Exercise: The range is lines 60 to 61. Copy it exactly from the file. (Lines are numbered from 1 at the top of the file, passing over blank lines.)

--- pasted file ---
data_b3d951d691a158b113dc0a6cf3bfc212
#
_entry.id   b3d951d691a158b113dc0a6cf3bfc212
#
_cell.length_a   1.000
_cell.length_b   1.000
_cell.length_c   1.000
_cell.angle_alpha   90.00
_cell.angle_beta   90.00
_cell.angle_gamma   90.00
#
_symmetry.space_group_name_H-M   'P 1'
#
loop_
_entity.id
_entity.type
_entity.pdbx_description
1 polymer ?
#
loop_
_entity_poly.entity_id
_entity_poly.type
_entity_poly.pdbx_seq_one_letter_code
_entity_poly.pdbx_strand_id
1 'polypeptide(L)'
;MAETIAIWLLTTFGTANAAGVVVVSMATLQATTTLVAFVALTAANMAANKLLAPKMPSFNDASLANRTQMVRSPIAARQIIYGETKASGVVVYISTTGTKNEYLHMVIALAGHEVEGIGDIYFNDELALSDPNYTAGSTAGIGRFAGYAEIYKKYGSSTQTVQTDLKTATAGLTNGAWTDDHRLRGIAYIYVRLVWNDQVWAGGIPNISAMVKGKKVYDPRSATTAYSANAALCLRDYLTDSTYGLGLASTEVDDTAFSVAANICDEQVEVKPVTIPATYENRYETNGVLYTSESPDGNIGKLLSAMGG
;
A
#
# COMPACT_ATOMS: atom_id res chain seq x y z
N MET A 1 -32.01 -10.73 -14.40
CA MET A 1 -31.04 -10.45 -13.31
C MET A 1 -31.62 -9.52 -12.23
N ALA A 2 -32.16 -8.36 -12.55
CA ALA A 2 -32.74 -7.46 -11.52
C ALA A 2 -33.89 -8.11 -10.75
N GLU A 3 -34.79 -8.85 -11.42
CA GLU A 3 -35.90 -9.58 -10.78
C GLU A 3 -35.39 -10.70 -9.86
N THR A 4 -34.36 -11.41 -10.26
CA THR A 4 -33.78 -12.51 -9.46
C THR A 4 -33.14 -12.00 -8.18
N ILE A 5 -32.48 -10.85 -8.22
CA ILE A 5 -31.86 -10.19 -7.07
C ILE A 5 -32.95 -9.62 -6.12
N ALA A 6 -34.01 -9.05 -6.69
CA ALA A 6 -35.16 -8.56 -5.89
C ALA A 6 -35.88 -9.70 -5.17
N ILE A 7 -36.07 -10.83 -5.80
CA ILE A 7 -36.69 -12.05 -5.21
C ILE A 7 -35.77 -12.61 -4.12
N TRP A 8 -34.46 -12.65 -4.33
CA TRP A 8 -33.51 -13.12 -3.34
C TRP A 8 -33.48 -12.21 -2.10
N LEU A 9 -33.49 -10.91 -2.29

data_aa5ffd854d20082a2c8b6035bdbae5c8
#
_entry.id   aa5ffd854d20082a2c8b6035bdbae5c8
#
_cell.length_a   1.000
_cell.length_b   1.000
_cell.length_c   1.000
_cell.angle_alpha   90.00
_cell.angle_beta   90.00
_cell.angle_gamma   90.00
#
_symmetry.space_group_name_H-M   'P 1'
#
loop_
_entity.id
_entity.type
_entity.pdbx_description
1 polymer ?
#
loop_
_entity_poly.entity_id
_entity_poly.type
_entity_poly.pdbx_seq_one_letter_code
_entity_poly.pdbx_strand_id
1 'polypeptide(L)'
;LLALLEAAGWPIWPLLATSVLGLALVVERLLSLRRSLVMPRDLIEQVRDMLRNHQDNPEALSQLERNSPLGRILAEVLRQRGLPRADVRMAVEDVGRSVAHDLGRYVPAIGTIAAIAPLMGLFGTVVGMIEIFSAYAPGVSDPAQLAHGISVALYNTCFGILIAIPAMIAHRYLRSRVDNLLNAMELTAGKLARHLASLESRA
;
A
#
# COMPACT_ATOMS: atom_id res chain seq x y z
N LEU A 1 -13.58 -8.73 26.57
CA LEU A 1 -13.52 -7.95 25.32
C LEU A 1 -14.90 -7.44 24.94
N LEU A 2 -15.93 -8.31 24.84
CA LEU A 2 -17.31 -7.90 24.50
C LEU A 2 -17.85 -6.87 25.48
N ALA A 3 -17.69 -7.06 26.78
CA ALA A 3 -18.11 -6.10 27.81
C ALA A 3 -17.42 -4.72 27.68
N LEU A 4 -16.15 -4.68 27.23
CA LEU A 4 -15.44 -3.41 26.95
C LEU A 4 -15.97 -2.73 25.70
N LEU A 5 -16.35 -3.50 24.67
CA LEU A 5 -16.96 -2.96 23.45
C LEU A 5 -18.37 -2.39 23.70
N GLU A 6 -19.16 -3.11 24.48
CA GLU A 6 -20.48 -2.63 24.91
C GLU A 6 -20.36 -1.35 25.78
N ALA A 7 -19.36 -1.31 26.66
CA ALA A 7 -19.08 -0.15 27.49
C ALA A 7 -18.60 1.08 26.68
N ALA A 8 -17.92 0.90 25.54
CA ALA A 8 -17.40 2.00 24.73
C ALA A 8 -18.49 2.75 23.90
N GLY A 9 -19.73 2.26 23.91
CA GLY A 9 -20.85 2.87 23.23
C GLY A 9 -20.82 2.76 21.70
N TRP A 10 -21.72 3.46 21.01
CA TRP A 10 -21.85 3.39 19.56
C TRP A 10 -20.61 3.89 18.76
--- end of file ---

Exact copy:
_cell.length_a   1.000
_cell.length_b   1.000